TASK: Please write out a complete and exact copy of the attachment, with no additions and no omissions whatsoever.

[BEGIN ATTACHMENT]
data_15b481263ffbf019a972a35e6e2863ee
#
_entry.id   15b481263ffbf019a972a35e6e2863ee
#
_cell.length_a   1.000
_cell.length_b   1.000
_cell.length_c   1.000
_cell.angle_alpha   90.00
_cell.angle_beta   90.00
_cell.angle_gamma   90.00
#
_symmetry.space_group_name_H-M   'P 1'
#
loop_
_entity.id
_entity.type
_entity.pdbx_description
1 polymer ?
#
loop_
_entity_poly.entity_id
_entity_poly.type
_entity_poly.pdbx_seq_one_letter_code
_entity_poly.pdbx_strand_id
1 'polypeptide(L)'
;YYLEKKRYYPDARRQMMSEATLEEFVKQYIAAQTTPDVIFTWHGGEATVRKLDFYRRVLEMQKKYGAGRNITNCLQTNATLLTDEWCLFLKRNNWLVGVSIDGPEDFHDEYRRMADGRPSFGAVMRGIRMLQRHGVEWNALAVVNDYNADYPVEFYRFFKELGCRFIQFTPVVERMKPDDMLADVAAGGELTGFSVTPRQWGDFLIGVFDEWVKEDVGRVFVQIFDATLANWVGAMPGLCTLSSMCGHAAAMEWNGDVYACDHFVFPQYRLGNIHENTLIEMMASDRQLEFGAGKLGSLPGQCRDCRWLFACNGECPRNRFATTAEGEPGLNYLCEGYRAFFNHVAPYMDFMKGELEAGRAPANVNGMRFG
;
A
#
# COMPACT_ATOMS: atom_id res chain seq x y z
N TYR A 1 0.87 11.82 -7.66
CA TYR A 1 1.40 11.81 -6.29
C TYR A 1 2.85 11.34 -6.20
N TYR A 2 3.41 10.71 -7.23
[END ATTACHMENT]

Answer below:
data_15b481263ffbf019a972a35e6e2863ee
#
_entry.id   15b481263ffbf019a972a35e6e2863ee
#
_cell.length_a   1.000
_cell.length_b   1.000
_cell.length_c   1.000
_cell.angle_alpha   90.00
_cell.angle_beta   90.00
_cell.angle_gamma   90.00
#
_symmetry.space_group_name_H-M   'P 1'
#
loop_
_entity.id
_entity.type
_entity.pdbx_description
1 polymer ?
#
loop_
_entity_poly.entity_id
_entity_poly.type
_entity_poly.pdbx_seq_one_letter_code
_entity_poly.pdbx_strand_id
1 'polypeptide(L)'
;YYLEKKRYYPDARRQMMSEATLEEFVKQYIAAQTTPDVIFTWHGGEATVRKLDFYRRVLEMQKKYGAGRNITNCLQTNATLLTDEWCLFLKRNNWLVGVSIDGPEDFHDEYRRMADGRPSFGAVMRGIRMLQRHGVEWNALAVVNDYNADYPVEFYRFFKELGCRFIQFTPVVERMKPDDMLADVAAGGELTGFSVTPRQWGDFLIGVFDEWVKEDVGRVFVQIFDATLANWVGAMPGLCTLSSMCGHAAAMEWNGDVYACDHFVFPQYRLGNIHENTLIEMMASDRQLEFGAGKLGSLPGQCRDCRWLFACNGECPRNRFATTAEGEPGLNYLCEGYRAFFNHVAPYMDFMKGELEAGRAPANVNGMRFG
;
A
#
# COMPACT_ATOMS: atom_id res chain seq x y z
N TYR A 1 0.87 11.82 -7.66
CA TYR A 1 1.40 11.81 -6.29
C TYR A 1 2.85 11.34 -6.20
N TYR A 2 3.41 10.71 -7.23